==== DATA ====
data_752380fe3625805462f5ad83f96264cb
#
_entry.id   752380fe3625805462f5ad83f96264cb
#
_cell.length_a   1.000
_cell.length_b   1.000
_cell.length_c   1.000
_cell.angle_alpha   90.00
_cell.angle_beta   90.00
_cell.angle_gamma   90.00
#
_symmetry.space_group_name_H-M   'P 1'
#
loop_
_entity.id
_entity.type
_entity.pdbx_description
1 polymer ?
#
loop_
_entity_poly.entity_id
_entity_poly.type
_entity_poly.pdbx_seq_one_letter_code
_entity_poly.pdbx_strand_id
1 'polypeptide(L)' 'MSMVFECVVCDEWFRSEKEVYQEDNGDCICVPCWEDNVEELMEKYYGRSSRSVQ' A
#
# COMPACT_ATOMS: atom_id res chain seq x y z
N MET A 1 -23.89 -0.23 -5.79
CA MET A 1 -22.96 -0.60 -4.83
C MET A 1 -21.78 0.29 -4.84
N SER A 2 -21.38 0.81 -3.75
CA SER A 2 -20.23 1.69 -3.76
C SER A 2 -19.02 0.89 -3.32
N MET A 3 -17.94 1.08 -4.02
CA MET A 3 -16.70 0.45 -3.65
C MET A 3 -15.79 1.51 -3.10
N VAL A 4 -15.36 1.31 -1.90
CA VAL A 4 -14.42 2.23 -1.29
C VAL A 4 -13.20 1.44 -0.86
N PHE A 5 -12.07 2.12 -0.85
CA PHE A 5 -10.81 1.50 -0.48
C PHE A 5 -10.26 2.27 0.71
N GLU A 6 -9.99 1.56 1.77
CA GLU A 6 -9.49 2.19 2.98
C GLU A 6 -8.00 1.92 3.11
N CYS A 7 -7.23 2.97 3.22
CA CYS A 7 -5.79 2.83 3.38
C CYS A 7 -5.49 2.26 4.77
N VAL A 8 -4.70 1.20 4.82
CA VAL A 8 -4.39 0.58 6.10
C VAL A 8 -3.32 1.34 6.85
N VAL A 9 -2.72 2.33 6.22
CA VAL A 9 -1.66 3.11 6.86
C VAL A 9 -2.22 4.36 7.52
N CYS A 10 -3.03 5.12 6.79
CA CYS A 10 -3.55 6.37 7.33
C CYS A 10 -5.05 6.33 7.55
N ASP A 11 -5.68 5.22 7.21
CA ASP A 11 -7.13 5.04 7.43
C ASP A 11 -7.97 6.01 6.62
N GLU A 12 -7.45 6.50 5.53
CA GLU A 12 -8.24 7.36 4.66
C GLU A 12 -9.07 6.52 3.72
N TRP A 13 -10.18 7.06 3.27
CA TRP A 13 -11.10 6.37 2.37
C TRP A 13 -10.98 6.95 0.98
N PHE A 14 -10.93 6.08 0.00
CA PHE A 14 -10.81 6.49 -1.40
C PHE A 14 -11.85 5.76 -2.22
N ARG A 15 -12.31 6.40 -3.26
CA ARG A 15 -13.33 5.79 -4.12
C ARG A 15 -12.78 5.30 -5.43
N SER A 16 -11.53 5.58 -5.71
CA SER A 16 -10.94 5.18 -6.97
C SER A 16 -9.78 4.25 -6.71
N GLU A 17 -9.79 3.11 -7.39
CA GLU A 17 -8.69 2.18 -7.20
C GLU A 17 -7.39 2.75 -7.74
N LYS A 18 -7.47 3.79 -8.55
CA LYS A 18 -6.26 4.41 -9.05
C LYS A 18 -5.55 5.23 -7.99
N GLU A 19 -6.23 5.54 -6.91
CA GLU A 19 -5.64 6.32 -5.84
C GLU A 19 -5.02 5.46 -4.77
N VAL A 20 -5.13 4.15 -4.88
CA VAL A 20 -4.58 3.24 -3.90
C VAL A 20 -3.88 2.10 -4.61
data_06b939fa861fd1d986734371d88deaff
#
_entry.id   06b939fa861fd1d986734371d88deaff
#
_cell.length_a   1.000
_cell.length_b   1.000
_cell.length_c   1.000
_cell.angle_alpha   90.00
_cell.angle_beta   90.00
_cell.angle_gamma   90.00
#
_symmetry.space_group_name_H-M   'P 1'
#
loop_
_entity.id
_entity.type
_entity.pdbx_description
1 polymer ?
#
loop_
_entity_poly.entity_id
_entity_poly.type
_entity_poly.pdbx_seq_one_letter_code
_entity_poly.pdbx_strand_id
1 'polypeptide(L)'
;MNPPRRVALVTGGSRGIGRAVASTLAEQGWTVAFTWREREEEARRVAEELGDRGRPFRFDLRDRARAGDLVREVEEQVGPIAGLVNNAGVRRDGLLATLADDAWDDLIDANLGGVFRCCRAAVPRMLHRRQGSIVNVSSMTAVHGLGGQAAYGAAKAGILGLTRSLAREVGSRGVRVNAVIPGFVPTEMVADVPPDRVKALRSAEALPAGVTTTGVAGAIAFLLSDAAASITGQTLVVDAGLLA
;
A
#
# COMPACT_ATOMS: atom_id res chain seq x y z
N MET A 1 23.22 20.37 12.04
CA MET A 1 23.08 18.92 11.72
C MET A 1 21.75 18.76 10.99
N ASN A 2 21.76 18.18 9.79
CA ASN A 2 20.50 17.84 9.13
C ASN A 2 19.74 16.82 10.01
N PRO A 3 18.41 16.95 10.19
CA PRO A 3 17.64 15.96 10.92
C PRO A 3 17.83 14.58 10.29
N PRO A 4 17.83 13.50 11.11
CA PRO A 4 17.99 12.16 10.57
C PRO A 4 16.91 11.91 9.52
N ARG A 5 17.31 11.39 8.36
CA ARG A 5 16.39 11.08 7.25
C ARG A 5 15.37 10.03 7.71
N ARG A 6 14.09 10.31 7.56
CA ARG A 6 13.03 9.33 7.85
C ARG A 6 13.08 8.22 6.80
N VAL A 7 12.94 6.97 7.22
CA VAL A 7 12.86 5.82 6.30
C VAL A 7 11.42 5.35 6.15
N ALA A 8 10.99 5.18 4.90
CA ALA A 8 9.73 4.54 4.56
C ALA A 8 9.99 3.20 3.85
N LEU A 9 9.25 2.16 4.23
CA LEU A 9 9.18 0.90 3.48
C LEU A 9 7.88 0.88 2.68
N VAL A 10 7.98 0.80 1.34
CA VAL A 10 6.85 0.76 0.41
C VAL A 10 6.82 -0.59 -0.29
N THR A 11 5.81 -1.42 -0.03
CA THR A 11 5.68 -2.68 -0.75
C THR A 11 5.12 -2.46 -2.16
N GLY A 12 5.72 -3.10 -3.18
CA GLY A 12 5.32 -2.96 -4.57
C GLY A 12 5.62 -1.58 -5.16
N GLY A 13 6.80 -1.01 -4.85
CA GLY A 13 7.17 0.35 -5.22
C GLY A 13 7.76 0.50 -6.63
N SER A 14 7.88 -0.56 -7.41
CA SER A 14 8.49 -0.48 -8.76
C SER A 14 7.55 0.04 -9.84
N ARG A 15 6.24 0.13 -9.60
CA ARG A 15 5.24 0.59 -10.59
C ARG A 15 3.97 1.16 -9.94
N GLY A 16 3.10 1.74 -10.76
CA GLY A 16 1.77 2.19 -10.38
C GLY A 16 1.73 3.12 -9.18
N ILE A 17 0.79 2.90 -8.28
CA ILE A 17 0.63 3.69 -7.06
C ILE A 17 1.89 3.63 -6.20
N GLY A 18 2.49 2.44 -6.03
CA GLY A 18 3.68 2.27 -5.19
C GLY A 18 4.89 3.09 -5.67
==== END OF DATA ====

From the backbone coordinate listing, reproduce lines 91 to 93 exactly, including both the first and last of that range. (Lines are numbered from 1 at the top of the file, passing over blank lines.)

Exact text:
#
_cell.length_a   1.000
_cell.length_b   1.000